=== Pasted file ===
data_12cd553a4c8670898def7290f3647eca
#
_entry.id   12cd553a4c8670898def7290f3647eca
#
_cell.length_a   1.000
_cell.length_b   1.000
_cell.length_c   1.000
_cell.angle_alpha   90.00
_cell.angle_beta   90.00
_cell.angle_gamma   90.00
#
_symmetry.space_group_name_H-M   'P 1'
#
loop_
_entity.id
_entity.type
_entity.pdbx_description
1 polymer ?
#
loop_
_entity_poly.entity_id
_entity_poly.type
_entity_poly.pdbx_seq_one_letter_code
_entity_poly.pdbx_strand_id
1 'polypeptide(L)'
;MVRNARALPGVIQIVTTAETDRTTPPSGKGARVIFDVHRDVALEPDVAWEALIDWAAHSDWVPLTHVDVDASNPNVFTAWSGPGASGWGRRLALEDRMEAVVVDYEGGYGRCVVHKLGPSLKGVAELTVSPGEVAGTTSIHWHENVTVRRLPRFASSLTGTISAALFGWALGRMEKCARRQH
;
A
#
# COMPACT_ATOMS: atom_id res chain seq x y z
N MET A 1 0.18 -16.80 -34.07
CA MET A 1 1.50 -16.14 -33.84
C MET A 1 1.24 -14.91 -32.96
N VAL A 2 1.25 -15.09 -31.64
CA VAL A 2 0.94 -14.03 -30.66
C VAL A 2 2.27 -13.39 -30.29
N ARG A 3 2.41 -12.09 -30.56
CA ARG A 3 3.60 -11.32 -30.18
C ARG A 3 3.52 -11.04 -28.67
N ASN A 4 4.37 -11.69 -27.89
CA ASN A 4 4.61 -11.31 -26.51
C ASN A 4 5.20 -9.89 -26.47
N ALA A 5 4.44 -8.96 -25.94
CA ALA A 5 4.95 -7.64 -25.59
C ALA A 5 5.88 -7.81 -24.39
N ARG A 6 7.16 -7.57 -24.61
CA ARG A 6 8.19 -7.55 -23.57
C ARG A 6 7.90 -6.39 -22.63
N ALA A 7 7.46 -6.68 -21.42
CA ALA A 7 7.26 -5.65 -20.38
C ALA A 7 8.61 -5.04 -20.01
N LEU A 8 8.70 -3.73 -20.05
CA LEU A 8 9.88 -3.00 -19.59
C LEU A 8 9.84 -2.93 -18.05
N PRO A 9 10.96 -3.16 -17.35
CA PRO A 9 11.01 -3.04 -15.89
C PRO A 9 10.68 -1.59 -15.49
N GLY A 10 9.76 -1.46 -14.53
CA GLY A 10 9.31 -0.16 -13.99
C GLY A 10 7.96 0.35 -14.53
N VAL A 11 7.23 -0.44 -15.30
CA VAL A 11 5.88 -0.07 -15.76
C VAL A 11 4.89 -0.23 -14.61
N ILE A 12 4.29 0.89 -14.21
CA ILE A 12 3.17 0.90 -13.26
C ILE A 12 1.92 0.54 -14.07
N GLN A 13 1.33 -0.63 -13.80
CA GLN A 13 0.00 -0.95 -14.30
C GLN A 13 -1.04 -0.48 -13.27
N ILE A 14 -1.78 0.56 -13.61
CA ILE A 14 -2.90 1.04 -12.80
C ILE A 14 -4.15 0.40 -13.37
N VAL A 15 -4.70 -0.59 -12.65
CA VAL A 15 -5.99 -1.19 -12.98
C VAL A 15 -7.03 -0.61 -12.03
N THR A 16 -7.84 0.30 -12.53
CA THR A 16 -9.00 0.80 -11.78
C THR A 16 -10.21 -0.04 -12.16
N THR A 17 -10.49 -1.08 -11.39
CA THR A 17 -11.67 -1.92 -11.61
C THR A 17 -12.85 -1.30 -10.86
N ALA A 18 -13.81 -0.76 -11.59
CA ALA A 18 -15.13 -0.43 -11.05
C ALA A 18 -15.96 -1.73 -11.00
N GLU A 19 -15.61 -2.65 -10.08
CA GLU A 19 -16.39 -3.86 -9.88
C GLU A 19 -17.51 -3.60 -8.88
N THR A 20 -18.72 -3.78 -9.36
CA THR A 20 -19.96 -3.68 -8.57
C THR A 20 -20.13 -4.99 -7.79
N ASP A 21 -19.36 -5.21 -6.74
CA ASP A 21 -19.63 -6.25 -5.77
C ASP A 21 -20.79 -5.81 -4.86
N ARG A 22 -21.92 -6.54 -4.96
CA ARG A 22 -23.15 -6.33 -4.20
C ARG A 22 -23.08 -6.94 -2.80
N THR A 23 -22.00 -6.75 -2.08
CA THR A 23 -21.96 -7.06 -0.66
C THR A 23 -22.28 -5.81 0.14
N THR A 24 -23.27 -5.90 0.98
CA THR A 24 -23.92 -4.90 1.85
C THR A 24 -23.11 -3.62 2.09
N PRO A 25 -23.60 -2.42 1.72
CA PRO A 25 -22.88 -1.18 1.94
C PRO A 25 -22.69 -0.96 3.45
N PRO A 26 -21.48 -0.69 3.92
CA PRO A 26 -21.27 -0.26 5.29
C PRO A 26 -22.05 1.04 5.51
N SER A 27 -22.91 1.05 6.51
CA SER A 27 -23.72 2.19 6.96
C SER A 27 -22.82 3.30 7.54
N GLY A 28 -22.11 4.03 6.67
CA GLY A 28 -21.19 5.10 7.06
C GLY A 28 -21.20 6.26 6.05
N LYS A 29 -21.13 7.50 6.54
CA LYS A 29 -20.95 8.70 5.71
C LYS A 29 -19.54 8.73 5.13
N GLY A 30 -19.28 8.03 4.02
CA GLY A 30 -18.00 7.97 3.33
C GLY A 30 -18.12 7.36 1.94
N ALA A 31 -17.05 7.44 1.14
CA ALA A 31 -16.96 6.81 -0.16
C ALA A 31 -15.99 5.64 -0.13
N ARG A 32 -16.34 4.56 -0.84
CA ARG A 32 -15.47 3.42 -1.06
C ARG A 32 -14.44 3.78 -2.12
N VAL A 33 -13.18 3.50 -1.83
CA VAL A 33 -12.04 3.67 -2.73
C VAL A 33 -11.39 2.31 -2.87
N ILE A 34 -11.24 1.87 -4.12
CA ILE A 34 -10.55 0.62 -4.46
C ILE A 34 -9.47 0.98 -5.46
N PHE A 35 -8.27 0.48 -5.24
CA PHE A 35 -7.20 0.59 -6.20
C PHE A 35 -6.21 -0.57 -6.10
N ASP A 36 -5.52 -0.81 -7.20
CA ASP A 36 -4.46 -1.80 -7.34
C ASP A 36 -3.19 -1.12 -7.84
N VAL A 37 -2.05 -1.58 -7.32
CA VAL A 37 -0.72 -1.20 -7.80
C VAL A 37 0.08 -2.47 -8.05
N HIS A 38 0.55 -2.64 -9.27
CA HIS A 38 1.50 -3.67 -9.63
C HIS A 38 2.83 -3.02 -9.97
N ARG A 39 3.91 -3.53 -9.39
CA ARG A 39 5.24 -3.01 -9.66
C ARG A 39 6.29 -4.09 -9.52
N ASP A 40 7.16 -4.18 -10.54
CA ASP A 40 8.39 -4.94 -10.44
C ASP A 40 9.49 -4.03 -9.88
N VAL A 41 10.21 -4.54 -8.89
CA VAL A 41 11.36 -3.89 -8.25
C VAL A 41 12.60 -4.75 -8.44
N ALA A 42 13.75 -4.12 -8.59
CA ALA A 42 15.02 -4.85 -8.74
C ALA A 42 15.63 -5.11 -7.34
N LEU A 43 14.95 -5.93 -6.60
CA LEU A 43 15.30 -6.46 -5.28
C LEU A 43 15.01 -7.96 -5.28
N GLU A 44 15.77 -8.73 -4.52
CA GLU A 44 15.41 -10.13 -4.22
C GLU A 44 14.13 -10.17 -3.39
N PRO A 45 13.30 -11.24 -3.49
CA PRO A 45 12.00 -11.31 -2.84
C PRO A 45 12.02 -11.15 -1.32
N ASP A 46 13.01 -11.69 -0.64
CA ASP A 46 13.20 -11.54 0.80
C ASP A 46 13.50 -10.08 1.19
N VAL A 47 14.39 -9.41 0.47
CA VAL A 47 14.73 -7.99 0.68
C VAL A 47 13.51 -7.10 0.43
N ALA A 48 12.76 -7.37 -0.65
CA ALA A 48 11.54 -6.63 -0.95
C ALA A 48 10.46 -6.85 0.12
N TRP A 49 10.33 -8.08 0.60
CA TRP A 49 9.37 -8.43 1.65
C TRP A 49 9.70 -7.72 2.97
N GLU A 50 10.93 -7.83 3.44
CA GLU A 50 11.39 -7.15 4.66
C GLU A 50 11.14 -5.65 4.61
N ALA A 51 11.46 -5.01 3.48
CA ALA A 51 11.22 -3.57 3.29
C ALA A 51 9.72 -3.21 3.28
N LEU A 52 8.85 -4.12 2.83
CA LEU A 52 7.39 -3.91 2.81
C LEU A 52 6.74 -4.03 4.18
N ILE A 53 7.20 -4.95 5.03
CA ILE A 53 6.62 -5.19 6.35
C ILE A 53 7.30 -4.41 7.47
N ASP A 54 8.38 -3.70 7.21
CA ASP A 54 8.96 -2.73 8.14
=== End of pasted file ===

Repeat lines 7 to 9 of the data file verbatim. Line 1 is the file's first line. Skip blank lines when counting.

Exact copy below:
_cell.length_c   1.000
_cell.angle_alpha   90.00
_cell.angle_beta   90.00